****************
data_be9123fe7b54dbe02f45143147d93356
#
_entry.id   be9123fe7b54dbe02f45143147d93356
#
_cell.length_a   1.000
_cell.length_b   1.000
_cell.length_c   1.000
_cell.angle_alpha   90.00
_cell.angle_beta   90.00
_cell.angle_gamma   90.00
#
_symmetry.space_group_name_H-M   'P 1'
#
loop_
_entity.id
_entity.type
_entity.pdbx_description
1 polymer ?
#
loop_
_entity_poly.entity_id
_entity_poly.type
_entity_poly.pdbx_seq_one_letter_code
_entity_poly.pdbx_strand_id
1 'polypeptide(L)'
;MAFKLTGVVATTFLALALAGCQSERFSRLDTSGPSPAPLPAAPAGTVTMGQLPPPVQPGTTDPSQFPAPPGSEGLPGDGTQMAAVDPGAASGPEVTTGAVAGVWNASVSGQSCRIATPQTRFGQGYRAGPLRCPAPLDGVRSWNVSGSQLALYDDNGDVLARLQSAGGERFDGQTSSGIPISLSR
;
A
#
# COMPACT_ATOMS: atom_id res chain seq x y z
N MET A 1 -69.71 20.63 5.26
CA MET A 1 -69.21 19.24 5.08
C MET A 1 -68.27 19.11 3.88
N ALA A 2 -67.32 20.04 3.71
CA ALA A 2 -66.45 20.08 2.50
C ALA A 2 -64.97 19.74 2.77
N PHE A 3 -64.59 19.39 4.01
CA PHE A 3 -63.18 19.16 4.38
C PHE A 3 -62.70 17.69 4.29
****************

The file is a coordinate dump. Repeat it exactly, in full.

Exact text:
data_be9123fe7b54dbe02f45143147d93356
#
_entry.id   be9123fe7b54dbe02f45143147d93356
#
_cell.length_a   1.000
_cell.length_b   1.000
_cell.length_c   1.000
_cell.angle_alpha   90.00
_cell.angle_beta   90.00
_cell.angle_gamma   90.00
#
_symmetry.space_group_name_H-M   'P 1'
#
loop_
_entity.id
_entity.type
_entity.pdbx_description
1 polymer ?
#
loop_
_entity_poly.entity_id
_entity_poly.type
_entity_poly.pdbx_seq_one_letter_code
_entity_poly.pdbx_strand_id
1 'polypeptide(L)'
;MAFKLTGVVATTFLALALAGCQSERFSRLDTSGPSPAPLPAAPAGTVTMGQLPPPVQPGTTDPSQFPAPPGSEGLPGDGTQMAAVDPGAASGPEVTTGAVAGVWNASVSGQSCRIATPQTRFGQGYRAGPLRCPAPLDGVRSWNVSGSQLALYDDNGDVLARLQSAGGERFDGQTSSGIPISLSR
;
A
#
# COMPACT_ATOMS: atom_id res chain seq x y z
N MET A 1 -69.71 20.63 5.26
CA MET A 1 -69.21 19.24 5.08
C MET A 1 -68.27 19.11 3.88
N ALA A 2 -67.32 20.04 3.71
CA ALA A 2 -66.45 20.08 2.50
C ALA A 2 -64.97 19.74 2.77
N PHE A 3 -64.59 19.39 4.01
CA PHE A 3 -63.18 19.16 4.38
C PHE A 3 -62.70 17.69 4.29